Wednesday, 31 December 2014

50/50? CS? RWD?



You may have looked into taking up RC drift as a hobby and you may have come across these terms but what do they mean?

Many companies sell cars with "Drift" written on the box but most of these will be standard touring car chassis' fitted with drift tyres. A touring car is used to race around concrete (or other) race tracks. Low budget or entry level chassis' consist of a shaft drive system powered by an electric motor connected via gearing. Slap on some drift tyres and this chassis becomes a "drift car".

(Image source: Tamiya)

I started with a touring car converted to drift but it easily and quickly peaked as to how it performed. These shaft driven touring chassis' supply power to both front and rear axles equally thus splitting the power 50/50. This means that the front and rear wheels spin at the same speed. A good starting point for anyone to get onto RC drift.

However, after a while of messing around with the chassis and getting a few nice slides, you may start asking yourself "why does my car not drift like the ones in the videos?". The reason is because these 50/50 cars are entry level and come with very limited tuning options but the next step is CS.

(YouTube: Hir@Chiba)

CS or Counter-Steer, by definition, is to steer into the direction of the skid. For example, you would steer right to go around a right turn or curve. CS would mean that you'd be steering left instead so that the car doesn't end up oversteering and/or spinning out whilst holding a drift. There are times in 50/50 drift that will require counter steering but not often. If you watch full scale drifting, the front wheels will always be in the counter steer direction.

CS cars make counter steering more achievable by changing the drive ratio of the front, rear or both axles and are shown as a percentage or ratio. A CS ratio of 1:1 would mean that the car is as a 50/50 car and as a percentage, this car would be at 0% CS. CS ratio of 1:1.50 would be at 50% CS, 1:2 ratio makes it 100% CS and so on.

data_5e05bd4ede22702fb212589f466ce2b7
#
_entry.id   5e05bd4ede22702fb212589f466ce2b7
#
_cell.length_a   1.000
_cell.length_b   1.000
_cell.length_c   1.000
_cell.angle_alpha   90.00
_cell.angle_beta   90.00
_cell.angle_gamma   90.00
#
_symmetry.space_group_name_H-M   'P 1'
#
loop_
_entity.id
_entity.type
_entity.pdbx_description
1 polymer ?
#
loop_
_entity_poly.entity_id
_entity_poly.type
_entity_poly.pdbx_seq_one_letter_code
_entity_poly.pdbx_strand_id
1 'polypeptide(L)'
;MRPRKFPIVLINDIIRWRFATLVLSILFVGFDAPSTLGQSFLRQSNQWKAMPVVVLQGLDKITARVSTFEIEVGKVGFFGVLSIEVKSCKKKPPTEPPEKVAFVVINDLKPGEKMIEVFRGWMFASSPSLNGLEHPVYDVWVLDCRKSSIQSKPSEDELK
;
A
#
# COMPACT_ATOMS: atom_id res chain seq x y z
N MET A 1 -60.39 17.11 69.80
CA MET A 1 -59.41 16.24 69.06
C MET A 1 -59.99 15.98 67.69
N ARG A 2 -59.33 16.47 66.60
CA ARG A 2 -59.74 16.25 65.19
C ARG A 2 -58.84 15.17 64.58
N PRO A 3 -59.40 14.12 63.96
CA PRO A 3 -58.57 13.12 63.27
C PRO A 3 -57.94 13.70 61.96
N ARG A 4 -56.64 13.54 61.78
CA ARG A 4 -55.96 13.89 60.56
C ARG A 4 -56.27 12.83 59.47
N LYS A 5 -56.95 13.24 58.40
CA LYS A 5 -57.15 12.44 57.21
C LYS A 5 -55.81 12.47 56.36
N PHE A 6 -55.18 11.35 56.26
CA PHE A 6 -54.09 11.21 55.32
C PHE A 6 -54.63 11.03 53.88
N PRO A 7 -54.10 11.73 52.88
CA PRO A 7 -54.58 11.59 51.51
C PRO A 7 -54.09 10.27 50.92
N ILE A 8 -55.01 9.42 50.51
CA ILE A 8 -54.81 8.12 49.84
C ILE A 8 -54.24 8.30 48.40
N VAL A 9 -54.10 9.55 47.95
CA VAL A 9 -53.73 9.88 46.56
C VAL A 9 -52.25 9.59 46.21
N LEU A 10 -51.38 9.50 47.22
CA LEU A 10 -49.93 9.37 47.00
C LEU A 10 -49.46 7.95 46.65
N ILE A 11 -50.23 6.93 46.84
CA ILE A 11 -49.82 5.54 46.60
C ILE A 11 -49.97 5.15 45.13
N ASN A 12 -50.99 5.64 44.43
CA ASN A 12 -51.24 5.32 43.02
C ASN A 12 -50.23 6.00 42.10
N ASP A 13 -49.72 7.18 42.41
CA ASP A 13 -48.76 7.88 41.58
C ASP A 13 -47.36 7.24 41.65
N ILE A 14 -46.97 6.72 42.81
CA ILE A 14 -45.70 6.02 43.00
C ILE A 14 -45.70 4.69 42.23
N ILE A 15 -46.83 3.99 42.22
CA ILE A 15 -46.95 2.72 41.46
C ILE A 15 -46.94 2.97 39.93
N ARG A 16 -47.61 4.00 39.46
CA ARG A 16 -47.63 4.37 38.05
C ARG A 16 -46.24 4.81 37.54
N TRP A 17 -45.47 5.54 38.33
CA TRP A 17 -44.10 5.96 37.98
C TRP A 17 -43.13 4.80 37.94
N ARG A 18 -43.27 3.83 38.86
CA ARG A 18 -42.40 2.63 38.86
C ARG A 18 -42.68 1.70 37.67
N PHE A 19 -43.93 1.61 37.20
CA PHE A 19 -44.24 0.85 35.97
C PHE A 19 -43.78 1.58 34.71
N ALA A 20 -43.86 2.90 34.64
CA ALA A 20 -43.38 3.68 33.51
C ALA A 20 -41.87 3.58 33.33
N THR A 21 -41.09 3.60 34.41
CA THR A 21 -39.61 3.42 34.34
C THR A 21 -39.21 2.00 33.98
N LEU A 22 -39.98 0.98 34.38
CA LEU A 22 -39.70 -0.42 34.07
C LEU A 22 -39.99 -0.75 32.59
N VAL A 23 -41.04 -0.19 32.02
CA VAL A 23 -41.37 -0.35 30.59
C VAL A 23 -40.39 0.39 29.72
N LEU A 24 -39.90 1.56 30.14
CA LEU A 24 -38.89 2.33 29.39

The ratio can be changed either by underdriving the front or overdriving the rear or both. With shaft driven cars, this consists of acquiring a CS bevel gear set which comprises of a small bevel gear that fits onto one end of the main shaft and a large bevel gear which is fitted to the differential (replacing the ones that are currently fitted).

(Image source: Max Speed Technology)

The other design is belt driven; the one that I chose to go with.

After hours of research, I came across a website called DriftMission and they had some very useful advice, guidance, tools etc. I was particularly drawn to their "top rated chassis" pages (under $150, $150-$450), these would guide me in my decision.

I eventually decided to go with the TEH-R31 from R2Hobbies. Yes, it's clone chassis and yes a lot of people look down on them but I didn't want to spend a lot of money as I was still new to the hobby and unaware of how far I'd actually take it.


(Image source: R2Hobbies)

The TEH-R31 is a 3-belt system where some other chassis are 2-belt. It also comes as a 50/50 car but an additional purchase from Race and Drift Japan and I had a finite amount of CS options. To change the CS ratio was simply swapping out the pulleys on the drive belts till the ideal ratio was gained.

Which takes up to the last type, RWD.


RWD is the definition of scale drifting; a motor powering the rear wheels to get some controlled slides with the front wheels pointing in the correct direction at all times. A few manufacturers have released dedicated RWD drift chassis' and they are performing very well. Before that, it was get a hold of anything you can and make it work.

(Image source: Soul RC) 

 (Image source: DriftMission)

(Image source: D1RC Ukraine)

Instead of drive to all four wheels (regardless of ratio), all drive to the front wheels are removed and maximum steering lock is increased. Also, a gyro is installed to smooth out the steering action.



So there you have it, the 3 different types of RC drifting. You don't have to follow the same line here, you can just in and try any type. Best thing usually is to find a group or track where this is RC drifting and go and have a chat with them. They may even let you have a go..

If you'd like to read more on these options, RE-Extreme also has a blog post dedicated to this subject. You can find the webpage here.

This is a fun hobby so whatever you end up going with, just make sure to enjoy yourself!